Plot Summary

A Part One summary of the novel 1984

In George Orwell’s 1984, Winston Smith, a member of the Outer Party from Oceania (a fictional state representing both England and America), lives in all visible ways as a good party member, in complete conformance with the wishes of Big Brother-the leader of the Inner Party (Ingsoc). He keeps his loathing for the workings of the Party-for the vile food and drink, the terrible housing, the conversion of children into spies, the orchestrated histrionics of the Two Minutes’ Hate-deep inside, hidden, for he knows that such feelings are an offense punishable by death, or worse. But, as the year 1984 begins, he has decided, against his better judgment, to keep a diary in which his true feelings are laid bare. He sits back in an alcove in his dingy apartment, just out of view of the telescreen (two-way television screens that are in all buildings and homes, which broadcast propaganda and transmit back the activities of anyone passing in front of the screen) and writes of his hatred for Big Brother.

Winston works at the Ministry of Truth (Minitrue, in Newspeak), the branch of the government responsible for the production and dissemination of all information. Winston’s job is to alter or “rectify” all past news articles which have since been “proven” to be false. Only once has he ever held in his hands absolute proof that the Ministry was lying. It concerned three revolutionaries, Jones, Aaronson, and Rutherford, who were executed for planning a revolt against the state. Winston found evidence that their confessions were falsified and out of fear he destroyed that evidence.

One day during a Two Minutes’ Hate session, Winston catches the eye of O’Brien, a member of the Inner Party who seems to carry the same disillusionment about the Party that Winston harbors. Winston realizes that all the stories told by the Party about Emmanuel Goldstein-the head of an underground conspiracy to overthrow the Party-and the traitorous Brotherhood are at least partly true. Perhaps there is another way, and he begins to see hope in the proletariat. They are the 85 percent of the population of Oceania that exists outside the Party, kept in a perpetual state of slovenly poverty but mostly unregulated, unobserved.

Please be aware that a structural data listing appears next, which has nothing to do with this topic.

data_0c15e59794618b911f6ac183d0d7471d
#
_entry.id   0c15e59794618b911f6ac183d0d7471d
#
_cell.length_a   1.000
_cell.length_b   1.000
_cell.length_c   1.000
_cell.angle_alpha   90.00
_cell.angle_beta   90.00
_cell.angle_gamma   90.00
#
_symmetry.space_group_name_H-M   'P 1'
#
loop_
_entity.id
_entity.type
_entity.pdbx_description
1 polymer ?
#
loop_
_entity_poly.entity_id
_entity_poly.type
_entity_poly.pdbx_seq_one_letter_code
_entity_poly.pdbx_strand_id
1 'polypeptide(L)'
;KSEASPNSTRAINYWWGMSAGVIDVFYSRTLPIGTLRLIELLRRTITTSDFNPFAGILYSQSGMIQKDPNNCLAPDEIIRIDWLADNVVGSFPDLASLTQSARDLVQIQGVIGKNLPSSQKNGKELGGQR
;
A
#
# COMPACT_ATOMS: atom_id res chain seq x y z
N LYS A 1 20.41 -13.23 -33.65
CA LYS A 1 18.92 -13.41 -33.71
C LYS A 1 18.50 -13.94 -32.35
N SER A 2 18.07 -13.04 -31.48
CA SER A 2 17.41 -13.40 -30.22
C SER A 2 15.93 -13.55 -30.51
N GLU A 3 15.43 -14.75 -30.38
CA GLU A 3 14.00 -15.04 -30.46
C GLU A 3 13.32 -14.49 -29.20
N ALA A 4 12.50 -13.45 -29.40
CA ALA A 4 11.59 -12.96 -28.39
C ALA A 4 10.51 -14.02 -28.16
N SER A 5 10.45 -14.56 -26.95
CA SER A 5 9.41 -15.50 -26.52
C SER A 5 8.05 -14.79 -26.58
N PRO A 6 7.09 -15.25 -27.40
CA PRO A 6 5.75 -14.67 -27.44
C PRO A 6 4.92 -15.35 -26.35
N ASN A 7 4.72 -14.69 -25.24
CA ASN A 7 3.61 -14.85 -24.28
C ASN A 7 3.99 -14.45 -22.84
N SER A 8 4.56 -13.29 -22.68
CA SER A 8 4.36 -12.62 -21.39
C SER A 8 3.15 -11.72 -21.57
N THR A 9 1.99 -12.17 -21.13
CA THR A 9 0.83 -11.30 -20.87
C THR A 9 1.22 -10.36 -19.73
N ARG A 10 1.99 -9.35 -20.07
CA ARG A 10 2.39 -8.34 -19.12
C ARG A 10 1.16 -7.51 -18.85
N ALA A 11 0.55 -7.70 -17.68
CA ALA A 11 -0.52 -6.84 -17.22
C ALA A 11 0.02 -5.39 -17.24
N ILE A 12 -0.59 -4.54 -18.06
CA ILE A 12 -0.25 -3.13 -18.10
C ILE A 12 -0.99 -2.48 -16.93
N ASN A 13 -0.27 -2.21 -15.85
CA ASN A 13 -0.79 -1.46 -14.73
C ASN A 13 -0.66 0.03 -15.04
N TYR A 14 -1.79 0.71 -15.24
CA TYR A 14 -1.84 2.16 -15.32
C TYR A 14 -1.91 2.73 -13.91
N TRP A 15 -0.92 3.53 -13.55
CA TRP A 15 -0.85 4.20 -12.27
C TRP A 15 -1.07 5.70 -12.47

Winston’s wanderings among the proles, desperately searching for that little bit of hope, take him one evening to the junk shop where he purchased his diary. The proprietor, Mr. Charrington, shows him a back room outfitted with a bed, where he and his wife used to live before the Revolution. And there is no telescreen-the proles aren’t required to have them.

As he leaves the shop, Winston notices that he is being watched. A dark-haired woman from the fiction department at Minitrue was spying on him. Fearing the worst, Winston contemplates killing her, but instead he quickly heads home.

B Part Two summary of the novel 1984

Winston sees the dark-haired girl at the Ministry of Truth. She stumbles, and as he helps her up, she passes a slip of paper into his hand. Winston reads it in secret and discovers that it is a note saying that she loves him. Lonely and intrigued by her, he manages to eat lunch one day with her. They make plans for another such accidental meeting that evening. In the midst of a crowd, she gives him a complex set of directions to a place where they will meet on Sunday afternoon.

Winston and the girl-Julia-meet in the woods, far out in the country, away from the telescreens. There they are actually able to talk and make love. Julia reveals that she is not what she appears; she despises the Party but pretends to be a good party member.